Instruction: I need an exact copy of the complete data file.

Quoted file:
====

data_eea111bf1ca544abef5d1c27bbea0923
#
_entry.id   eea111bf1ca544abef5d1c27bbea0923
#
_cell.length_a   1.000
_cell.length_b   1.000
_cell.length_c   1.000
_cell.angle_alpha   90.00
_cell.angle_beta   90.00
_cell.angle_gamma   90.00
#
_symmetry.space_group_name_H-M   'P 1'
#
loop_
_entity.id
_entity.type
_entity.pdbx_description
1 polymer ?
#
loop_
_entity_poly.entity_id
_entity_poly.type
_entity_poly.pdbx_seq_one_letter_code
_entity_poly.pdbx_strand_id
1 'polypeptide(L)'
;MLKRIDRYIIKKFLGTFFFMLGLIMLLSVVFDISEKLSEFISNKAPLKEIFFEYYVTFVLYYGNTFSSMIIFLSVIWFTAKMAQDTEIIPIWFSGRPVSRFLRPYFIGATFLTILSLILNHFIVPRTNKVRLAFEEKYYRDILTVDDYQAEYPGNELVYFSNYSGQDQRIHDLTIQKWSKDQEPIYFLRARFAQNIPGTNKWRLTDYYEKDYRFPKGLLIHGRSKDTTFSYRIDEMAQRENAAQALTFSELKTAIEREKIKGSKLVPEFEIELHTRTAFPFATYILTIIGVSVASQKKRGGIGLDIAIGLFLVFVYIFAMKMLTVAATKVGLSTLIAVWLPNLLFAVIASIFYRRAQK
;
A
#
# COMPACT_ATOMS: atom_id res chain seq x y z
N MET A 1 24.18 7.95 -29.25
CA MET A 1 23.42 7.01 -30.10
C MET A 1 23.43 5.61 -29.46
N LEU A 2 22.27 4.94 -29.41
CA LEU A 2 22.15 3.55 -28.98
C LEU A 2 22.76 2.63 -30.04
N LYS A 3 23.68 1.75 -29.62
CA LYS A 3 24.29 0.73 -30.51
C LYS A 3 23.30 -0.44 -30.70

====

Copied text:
data_eea111bf1ca544abef5d1c27bbea0923
#
_entry.id   eea111bf1ca544abef5d1c27bbea0923
#
_cell.length_a   1.000
_cell.length_b   1.000
_cell.length_c   1.000
_cell.angle_alpha   90.00
_cell.angle_beta   90.00
_cell.angle_gamma   90.00
#
_symmetry.space_group_name_H-M   'P 1'
#
loop_
_entity.id
_entity.type
_entity.pdbx_description
1 polymer ?
#
loop_
_entity_poly.entity_id
_entity_poly.type
_entity_poly.pdbx_seq_one_letter_code
_entity_poly.pdbx_strand_id
1 'polypeptide(L)'
;MLKRIDRYIIKKFLGTFFFMLGLIMLLSVVFDISEKLSEFISNKAPLKEIFFEYYVTFVLYYGNTFSSMIIFLSVIWFTAKMAQDTEIIPIWFSGRPVSRFLRPYFIGATFLTILSLILNHFIVPRTNKVRLAFEEKYYRDILTVDDYQAEYPGNELVYFSNYSGQDQRIHDLTIQKWSKDQEPIYFLRARFAQNIPGTNKWRLTDYYEKDYRFPKGLLIHGRSKDTTFSYRIDEMAQRENAAQALTFSELKTAIEREKIKGSKLVPEFEIELHTRTAFPFATYILTIIGVSVASQKKRGGIGLDIAIGLFLVFVYIFAMKMLTVAATKVGLSTLIAVWLPNLLFAVIASIFYRRAQK
;
A
#
# COMPACT_ATOMS: atom_id res chain seq x y z
N MET A 1 24.18 7.95 -29.25
CA MET A 1 23.42 7.01 -30.10
C MET A 1 23.43 5.61 -29.46
N LEU A 2 22.27 4.94 -29.41
CA LEU A 2 22.15 3.55 -28.98
C LEU A 2 22.76 2.63 -30.04
N LYS A 3 23.68 1.75 -29.62
CA LYS A 3 24.29 0.73 -30.51
C LYS A 3 23.30 -0.44 -30.70